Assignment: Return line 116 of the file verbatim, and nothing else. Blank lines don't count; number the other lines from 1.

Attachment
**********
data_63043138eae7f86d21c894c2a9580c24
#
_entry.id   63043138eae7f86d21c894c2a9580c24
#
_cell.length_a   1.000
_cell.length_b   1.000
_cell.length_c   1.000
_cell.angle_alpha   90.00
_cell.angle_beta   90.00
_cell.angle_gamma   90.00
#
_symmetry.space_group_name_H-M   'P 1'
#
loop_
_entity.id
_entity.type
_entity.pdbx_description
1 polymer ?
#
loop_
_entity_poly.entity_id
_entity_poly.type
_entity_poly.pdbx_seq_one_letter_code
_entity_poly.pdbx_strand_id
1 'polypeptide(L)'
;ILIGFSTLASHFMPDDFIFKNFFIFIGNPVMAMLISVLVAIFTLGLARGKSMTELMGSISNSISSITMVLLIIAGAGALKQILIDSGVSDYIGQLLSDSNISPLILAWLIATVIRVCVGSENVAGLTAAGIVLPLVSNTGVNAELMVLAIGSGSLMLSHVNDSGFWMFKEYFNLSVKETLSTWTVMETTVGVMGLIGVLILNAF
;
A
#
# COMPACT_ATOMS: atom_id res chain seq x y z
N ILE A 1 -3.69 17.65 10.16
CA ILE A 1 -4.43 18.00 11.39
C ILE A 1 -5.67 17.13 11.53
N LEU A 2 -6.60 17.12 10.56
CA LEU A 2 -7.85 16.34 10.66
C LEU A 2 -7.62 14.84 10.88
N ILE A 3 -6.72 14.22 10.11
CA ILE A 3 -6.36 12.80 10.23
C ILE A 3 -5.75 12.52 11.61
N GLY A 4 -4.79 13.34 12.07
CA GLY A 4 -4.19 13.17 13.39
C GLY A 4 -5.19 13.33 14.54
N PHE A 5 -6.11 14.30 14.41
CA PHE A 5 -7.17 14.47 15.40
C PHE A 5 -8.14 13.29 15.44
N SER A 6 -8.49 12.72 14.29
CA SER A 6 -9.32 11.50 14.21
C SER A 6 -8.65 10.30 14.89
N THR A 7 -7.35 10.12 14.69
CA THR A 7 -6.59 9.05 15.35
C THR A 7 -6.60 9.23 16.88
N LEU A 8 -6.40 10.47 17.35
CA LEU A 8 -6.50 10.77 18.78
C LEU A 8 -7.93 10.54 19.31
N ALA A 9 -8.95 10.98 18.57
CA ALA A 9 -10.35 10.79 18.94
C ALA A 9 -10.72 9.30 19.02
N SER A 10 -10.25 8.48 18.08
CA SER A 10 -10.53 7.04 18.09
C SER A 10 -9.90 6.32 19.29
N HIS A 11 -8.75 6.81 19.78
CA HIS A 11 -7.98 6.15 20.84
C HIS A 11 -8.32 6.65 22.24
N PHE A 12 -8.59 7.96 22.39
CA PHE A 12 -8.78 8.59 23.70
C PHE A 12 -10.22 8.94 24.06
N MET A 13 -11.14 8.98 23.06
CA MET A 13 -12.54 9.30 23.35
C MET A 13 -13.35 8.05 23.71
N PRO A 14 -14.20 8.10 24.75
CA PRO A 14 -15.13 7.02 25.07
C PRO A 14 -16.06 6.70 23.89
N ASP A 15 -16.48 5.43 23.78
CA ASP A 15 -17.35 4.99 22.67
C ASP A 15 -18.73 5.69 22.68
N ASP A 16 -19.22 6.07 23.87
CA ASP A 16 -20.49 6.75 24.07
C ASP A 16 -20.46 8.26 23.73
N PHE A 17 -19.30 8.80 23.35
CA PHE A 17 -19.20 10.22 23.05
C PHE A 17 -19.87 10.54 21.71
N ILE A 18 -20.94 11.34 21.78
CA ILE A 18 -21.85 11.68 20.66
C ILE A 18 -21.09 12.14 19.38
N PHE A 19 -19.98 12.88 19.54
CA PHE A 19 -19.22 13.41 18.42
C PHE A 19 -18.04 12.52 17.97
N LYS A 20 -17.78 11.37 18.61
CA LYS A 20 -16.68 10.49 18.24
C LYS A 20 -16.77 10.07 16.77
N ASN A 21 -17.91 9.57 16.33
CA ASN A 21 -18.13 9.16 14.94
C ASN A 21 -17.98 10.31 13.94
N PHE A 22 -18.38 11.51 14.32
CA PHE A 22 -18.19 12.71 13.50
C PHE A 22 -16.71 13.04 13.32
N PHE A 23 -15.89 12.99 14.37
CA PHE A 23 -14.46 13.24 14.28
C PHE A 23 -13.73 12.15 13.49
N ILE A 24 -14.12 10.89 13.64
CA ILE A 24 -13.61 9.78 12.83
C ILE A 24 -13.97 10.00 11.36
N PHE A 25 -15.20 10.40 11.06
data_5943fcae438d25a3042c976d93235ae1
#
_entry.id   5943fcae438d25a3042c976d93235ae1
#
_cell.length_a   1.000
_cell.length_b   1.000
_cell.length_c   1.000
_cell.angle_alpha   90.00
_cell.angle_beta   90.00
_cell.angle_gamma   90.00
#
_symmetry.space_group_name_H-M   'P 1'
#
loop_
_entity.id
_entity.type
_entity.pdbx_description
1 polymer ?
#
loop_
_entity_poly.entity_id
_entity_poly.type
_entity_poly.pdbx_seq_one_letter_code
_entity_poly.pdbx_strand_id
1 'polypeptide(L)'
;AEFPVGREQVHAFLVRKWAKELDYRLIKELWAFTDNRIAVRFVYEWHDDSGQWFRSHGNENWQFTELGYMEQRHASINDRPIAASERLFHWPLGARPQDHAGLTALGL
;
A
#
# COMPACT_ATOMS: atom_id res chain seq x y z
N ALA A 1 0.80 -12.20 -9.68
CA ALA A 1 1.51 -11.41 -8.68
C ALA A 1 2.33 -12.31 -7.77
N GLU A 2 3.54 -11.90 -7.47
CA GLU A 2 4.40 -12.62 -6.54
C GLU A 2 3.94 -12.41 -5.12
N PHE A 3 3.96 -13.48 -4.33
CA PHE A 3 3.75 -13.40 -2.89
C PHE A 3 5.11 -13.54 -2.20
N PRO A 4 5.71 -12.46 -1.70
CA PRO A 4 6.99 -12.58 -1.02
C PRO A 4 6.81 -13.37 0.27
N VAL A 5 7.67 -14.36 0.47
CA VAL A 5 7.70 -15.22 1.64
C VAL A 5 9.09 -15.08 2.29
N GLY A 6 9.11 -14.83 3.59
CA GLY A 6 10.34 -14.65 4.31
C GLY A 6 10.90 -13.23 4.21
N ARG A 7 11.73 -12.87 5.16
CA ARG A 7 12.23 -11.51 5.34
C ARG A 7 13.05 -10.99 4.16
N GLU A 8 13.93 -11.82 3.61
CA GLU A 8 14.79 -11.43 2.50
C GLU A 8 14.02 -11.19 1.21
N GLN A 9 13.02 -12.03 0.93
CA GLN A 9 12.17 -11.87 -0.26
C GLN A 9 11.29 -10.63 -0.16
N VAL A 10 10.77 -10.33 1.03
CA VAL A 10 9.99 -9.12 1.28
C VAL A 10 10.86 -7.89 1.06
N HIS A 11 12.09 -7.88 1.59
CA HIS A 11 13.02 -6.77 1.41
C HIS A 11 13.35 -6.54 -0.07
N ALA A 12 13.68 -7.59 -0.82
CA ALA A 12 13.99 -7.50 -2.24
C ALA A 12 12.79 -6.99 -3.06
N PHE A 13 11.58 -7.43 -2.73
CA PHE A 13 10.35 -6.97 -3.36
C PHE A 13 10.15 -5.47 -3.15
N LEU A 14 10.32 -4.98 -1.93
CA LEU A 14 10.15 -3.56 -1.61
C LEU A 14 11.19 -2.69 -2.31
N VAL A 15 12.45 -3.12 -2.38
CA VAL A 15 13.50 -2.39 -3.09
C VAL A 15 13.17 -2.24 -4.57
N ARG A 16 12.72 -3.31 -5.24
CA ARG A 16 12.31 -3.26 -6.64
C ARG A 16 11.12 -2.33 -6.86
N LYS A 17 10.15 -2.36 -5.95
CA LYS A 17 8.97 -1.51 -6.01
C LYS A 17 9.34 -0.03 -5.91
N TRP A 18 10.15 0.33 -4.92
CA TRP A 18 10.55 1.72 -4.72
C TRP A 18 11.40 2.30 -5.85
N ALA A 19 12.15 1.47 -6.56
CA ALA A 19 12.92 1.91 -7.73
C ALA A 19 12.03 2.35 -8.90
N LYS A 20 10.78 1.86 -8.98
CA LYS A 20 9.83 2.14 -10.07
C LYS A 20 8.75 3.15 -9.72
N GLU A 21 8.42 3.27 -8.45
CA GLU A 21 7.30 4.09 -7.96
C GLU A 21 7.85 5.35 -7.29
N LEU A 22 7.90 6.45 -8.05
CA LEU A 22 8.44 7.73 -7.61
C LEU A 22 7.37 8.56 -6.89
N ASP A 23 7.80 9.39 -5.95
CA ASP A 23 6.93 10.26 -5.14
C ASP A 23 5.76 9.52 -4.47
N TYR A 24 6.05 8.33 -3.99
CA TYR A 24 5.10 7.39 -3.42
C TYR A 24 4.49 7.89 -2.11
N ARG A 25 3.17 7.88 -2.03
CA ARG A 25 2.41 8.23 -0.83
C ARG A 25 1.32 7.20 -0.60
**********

#